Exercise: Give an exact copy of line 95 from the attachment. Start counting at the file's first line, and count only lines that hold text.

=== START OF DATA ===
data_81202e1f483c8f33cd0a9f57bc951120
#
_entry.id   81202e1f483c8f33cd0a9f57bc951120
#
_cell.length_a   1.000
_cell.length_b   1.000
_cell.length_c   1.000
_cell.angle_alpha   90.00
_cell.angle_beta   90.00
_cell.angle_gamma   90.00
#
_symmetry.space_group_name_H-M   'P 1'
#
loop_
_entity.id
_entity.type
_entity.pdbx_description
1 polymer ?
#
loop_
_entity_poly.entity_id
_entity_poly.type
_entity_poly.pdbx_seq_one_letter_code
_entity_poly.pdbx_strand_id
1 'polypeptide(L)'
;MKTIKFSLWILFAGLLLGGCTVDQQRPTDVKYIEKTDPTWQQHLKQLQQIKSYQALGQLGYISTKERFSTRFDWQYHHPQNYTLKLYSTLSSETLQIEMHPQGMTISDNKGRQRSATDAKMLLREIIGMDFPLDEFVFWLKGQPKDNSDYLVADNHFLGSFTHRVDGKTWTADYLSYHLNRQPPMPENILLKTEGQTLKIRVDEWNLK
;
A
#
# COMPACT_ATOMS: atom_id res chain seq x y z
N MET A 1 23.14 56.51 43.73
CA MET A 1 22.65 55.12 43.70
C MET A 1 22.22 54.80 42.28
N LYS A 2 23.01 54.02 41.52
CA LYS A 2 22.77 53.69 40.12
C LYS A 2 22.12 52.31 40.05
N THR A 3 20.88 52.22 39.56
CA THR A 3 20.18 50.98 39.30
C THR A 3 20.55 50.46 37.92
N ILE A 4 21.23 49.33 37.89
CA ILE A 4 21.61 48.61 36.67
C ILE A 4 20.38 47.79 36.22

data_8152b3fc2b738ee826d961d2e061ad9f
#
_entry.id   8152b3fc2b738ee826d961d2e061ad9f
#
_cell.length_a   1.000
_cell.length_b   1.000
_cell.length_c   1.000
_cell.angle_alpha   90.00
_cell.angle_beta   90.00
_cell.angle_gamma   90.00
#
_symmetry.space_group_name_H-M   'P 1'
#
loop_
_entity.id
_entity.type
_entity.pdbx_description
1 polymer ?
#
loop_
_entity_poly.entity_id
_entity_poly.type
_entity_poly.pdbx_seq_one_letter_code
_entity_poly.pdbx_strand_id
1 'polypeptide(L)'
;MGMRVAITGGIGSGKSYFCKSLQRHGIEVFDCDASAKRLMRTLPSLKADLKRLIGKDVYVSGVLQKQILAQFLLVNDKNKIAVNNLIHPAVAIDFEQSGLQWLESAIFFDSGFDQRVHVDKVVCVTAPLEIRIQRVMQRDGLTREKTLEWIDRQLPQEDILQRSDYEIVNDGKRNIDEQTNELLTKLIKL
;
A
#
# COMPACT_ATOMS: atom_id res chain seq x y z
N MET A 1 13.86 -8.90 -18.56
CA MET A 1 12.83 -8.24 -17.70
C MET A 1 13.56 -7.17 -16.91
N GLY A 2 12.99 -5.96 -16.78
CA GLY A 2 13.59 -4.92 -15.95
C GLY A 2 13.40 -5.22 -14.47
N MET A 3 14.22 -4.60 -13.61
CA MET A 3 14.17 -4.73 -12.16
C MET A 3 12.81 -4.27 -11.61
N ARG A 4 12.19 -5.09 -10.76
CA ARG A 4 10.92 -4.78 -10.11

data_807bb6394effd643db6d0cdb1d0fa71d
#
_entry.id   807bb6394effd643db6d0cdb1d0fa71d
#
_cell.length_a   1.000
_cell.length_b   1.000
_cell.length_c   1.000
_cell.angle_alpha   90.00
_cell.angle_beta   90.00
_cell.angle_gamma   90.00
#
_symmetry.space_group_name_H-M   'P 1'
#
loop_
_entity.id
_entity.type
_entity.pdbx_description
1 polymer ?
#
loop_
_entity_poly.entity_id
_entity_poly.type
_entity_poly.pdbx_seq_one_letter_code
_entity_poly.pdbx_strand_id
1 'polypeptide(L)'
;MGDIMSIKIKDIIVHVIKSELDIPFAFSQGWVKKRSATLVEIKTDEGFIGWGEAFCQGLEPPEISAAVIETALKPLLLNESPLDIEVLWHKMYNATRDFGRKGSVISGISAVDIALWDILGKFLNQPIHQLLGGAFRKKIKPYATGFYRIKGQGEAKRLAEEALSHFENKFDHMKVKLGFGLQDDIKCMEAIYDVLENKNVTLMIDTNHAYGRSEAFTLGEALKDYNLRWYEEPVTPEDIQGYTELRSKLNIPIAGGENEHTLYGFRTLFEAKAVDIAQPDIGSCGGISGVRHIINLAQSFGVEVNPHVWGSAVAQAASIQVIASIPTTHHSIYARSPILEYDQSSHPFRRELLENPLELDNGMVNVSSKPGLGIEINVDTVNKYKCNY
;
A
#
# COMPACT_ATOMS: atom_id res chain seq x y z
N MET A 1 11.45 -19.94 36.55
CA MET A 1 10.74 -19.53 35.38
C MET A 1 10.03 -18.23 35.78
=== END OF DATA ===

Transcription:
_symmetry.space_group_name_H-M   'P 1'